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  • A playful sea lion with beautiful eyes at Cedros Island

    Guadalupe-Socorro Combo Trip Kicks off the Socorro Season

    We had Great Whites in Guadalupe, lots of California Sea Lions on the way down south, now Giant Mantas and Silky sharks and dolphins…all in one trip, and the best still lays ahead.

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  • Trip Recap by Lowell

    Had a wonderful season at Guadalupe. Not many people have the opportunity to come within a foot or two of a Great White shark. Countless shark encounters both above and below the water each trip. We had yellow tail, seals and yellowfin tuna alongside the Whites this year. Something special about this area of the world. We ended the Guadalupe season with large females and surprisingly a good number of males. After departing Guadalupe we turned the bow to Cedros Island, where of guests were able to enjoy and laugh with the sea lions, fur and elephant seals that line the coast of the little dove island. It’s hard not to enjoy your dive with sea lions and seals. The pups would gather together at the surface and stare at the divers while blowing bubbles. Underneath we had the pups doing their acrobatic moves as they twisted and looped through out everyone. Visibility was pristine and the topography of the dive site was filled with rocky pinnacles and low lying kelp and sea grass patches. The next day we headed to San Benitos Island, just off Cedros. Diving conditions were perfect. The sun riding high in the blue sky and…

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  • Rocas Alijos is described in the Pilot Book and by the pirate John Clipperton as a dangerous place that should be avoided. We loved it!! 27 Aug 2010. Crew log

    We have left behind 2/3 of our combo trip with great mix of Great White Sharks on Guadalupe Island., and the Rocas Alijos – which are very remote and very seldom visited by dive boats. We are now approaching our next destination – San Benitos Islands. Yes, in this trip we spend  time traveling from one place to another, but it is worth it. Cage diving in Guadalupe Island with majestic Greate White sharks in their natural habitat. When these huge sea animals approach you just a short distance away in crystal – clear water (vis. 140ft+) it is really unforgettable. We spent 3 days there and nobody wanted to leave that beautiful island with its amazing creatures, sunrises and rocks, but the craving for adventure led us ahead to our next destination… The first description of Rocas Alijos or Escollos Alijos is from 1704, by pirate John Clipperton and the most recent survey used in modern charts is from 1837. You can not find much information about this place in Sailing Directions or Pilot Books except for their aproximate position and notations indicating that it is a dangerous place and should be avoided. But can it stop real divers?…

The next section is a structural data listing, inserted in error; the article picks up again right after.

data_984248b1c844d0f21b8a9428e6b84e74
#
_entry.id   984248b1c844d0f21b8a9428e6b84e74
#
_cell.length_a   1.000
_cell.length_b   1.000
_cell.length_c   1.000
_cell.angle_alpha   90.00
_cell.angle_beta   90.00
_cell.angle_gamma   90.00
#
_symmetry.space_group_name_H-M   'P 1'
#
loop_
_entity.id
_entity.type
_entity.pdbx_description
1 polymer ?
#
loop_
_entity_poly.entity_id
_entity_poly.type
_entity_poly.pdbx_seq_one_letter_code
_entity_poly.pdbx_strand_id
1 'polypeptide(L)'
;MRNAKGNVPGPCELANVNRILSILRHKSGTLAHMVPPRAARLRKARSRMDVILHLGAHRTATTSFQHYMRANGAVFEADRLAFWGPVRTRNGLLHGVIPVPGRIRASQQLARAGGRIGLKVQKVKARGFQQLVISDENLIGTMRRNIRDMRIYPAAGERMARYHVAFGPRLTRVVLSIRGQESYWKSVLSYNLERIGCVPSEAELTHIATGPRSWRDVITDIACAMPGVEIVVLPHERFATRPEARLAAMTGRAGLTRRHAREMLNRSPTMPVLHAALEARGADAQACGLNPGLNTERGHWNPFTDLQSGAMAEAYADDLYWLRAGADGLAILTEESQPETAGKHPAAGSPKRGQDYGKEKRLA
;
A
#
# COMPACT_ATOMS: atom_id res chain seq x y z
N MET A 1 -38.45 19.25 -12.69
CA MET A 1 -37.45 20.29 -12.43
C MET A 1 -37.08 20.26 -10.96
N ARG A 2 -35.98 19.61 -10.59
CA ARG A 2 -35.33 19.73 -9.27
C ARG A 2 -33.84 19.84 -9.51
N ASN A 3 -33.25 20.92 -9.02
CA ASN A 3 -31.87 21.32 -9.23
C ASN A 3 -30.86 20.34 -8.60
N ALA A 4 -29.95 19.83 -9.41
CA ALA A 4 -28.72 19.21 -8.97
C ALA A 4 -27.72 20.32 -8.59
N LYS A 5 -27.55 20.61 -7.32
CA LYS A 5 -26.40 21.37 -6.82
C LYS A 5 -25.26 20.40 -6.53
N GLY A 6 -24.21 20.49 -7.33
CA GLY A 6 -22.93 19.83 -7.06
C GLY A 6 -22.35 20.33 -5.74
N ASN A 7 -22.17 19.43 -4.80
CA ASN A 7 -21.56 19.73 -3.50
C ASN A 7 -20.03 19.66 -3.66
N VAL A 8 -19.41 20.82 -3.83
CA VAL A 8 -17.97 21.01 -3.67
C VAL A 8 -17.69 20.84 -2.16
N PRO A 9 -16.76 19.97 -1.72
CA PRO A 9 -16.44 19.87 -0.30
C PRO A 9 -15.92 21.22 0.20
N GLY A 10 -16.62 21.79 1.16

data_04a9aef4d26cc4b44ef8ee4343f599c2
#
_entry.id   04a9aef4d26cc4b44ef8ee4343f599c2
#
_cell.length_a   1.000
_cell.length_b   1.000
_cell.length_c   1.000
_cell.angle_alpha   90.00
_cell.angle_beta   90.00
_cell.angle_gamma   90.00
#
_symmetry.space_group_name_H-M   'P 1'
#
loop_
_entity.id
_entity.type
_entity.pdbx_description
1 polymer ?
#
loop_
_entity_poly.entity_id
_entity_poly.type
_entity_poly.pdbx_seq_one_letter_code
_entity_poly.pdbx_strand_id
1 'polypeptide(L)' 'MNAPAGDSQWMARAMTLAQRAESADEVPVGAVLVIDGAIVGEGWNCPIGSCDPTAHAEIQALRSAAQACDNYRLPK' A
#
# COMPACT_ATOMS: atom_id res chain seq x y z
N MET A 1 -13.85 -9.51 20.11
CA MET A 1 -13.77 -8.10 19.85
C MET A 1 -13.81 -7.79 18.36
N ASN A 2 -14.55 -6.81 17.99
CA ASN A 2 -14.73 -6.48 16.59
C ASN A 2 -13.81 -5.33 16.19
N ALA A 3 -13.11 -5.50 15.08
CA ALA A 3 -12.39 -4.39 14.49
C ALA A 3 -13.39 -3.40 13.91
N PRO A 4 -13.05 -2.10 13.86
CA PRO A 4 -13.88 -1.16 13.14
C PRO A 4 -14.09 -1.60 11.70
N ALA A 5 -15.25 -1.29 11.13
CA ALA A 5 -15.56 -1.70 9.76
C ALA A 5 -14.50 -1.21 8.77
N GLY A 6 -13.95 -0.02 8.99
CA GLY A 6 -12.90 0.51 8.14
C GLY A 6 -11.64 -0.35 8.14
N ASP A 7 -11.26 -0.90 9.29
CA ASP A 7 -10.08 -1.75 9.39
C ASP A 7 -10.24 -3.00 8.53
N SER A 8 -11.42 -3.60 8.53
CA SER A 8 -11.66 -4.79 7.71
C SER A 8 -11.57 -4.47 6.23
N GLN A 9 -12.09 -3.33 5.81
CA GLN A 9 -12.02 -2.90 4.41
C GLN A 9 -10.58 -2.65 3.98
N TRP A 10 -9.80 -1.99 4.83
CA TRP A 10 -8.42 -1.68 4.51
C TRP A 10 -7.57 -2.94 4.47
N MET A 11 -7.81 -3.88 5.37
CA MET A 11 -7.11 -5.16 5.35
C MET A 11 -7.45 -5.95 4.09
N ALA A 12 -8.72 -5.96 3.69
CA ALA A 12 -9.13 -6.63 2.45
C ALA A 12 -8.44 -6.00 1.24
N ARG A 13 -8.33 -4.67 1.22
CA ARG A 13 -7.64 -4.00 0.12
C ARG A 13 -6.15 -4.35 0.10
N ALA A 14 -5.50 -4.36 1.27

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  • Diving remote Rocas Alijos

    Location: Rocas Alijos, open ocean pinnacle west of Baja California, Mexico. We arrived  remote and mysterious Alijos Rocks finally in flat oily water it made it a little spookey that just upon arrival a mist layed over the rocks. We carefully navigated closer to them and anhored of what seems to be a lava flow ridge at 45 ft , but on the side it was 150 ft. Quickly we set the lines from the aft of Nautilus. I got down my face in the water and loocked forward.  What a viz!!!!! I could see the whole boat and the anchor chain and the ridge thewe where anchored on!!! About 200ft Viz!  Dropping down in this air clear water and landing on the bottom we got surrounded by several redtailed trigger fish and Clarion Angel fish with big bumpheaded Mexican Hog fish so curious that I think all of us got bitten by this little blue devil.  First dive, where are the sharks?  Lots of fish but no sharks. On our way looking for an other divesite we spotted two hammerheads from the skiff. Directly at the surface. We jumped in after them but they where gone in a flash. In the after noon we found…

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  • New dive sites on San Benitos Islands

    Location: San Benitos Islands, Baja California, Mexico. We got up early today to move the Nautilus Explorer to a new place around the corner of San Benitos Island.  We were visited on the way by Mexican fishermen from the local cooperativa who were worried that we would snag their lobster traps or dive for their abalone.  When they saw we were not in that mission, they relaxed and were very friendly and easy.    We found this rock sticking up on the south side of the centre island and anchored right in close in 45 feet on a sand bottom and had rocks and kelp on a very easy but exciting dive site. A big group of young california sealions messed around with us. The kelp was not as thick here as yesterday’s site but very pleasant to jump from one kelp forest to the next with fields of white sand bottom.  On our second dive, we offered to either scuba dive directly off to the back deck of the Nautilus or explore a solitary rock closer towards the east side of the easternmost island.  Half the group elected to jump off the back deck and half went.  On our way, we…

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